There are, give or take, 39,000 residents of Cape Girardeau. Last Sunday afternoon nearly 200 of them were comfortably seated in the newly expanded and remodeled reception area at Chateau Girardeau for something so special that you have to feel a little sorry for the 38,800 folks who weren't there.
John Shelton, a retired Southeast Missouri State University faculty member -- he taught piano -- celebrated his 80th birthday anniversary by throwing what could only be called one of the classiest parties ever. It was more than an hour and a half of splendid piano pieces played by John himself and featuring a few of the many talented musicians who make our fair city a cultural stronghold. There were singers too, and a trumpet virtuoso, and some of the talented members of John's family who were on had to make it a special day indeed.
John called this musical extravaganza "Eighty on the Eighty-Eights," a fitting label for a concert featuring the 80-year-old guest of honor and the 88 black and white keys of the ivory baby grand in the Chateau lobby.
This was John's program, you could tell, because it was meticulously and painstakingly planned by a master of detail. It opened with a two-piano duo featuring John and one of his prize former pupils, the well-known Beverly Reece. Together their fingers wove a fantasy of a Bach classic.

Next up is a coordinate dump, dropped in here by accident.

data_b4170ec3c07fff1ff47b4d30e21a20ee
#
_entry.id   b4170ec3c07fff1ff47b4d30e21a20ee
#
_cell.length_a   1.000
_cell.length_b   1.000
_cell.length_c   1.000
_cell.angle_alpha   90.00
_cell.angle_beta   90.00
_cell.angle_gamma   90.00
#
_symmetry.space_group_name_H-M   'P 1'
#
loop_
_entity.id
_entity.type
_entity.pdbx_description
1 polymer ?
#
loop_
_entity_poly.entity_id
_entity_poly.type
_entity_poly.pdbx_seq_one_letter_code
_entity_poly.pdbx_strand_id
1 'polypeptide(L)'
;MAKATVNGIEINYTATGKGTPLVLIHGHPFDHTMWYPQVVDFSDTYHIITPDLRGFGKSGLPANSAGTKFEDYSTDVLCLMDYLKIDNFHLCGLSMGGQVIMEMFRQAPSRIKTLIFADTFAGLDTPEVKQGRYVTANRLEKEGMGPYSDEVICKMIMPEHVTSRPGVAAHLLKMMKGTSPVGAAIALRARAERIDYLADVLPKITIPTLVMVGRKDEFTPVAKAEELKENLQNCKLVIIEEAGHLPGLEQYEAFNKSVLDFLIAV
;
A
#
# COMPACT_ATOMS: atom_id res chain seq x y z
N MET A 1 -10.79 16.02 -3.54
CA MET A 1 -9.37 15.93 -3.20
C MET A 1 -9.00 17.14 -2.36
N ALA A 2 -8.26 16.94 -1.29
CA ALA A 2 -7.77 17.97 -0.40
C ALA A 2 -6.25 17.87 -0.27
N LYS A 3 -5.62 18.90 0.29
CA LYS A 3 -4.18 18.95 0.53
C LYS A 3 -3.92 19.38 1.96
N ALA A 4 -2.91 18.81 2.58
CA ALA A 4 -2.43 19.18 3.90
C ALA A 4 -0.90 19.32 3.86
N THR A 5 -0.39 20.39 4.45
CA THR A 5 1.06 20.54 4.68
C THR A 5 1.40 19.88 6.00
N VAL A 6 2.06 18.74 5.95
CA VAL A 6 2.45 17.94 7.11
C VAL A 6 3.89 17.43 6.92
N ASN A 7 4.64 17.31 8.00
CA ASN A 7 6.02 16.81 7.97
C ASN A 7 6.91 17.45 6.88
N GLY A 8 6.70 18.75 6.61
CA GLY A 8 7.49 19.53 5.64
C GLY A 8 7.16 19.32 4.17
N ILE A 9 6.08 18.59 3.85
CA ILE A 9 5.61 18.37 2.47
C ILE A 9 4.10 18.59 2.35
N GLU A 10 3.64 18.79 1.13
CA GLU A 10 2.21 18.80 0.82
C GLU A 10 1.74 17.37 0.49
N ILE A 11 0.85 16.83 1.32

John showed he still knows his way around the keyboard with a three-piece suite of Brahms selections and, later, another three pieces by Chopin. They were all marvelous.
And there was fun too. Trumpet maestro Marc Fulgham and his wife, Rebecca, on the piano delighted everyone with some Tony Plog takes on Ogden Nash poetry, the kind of poetry that rhymes and makes you laugh.
The husband-wife duet of tenor Chris Goeke and soprano Lori Shaffer filled the room with their outstanding voices. John, daughter Elizabeth, Goeke and Shaefer cracked up everyone with their version of "The Lion Sleeps Tonight." Put that on YouTube and see what happens.
Finally, the amazing afternoon had to come to a conclusion, and John and Beverly touched every key on their two pianos with "Scaramouche Suite for Two Pianos" by Darius Milhaud. It is a complicated splash of notes that looks like the composer was having trouble with his leaky fountain pen, but the two pianists pulled it off with aplomb.
Thank you, John, for doing this, for inviting the whole town and for sharing a touching glimpse of life at the Shelton home.
But here's the deal: You have set the bar so high for elegant birthday parties that we may have to wait for your 90th birthday anniversary before we again hear or see anything so splendid. Think big, John. Have your next party at the River Campus. In the big performance hall. Or else the Chateau is going to have to expand again.
Joe Sullivan is the retired editor of the Southeast Missourian.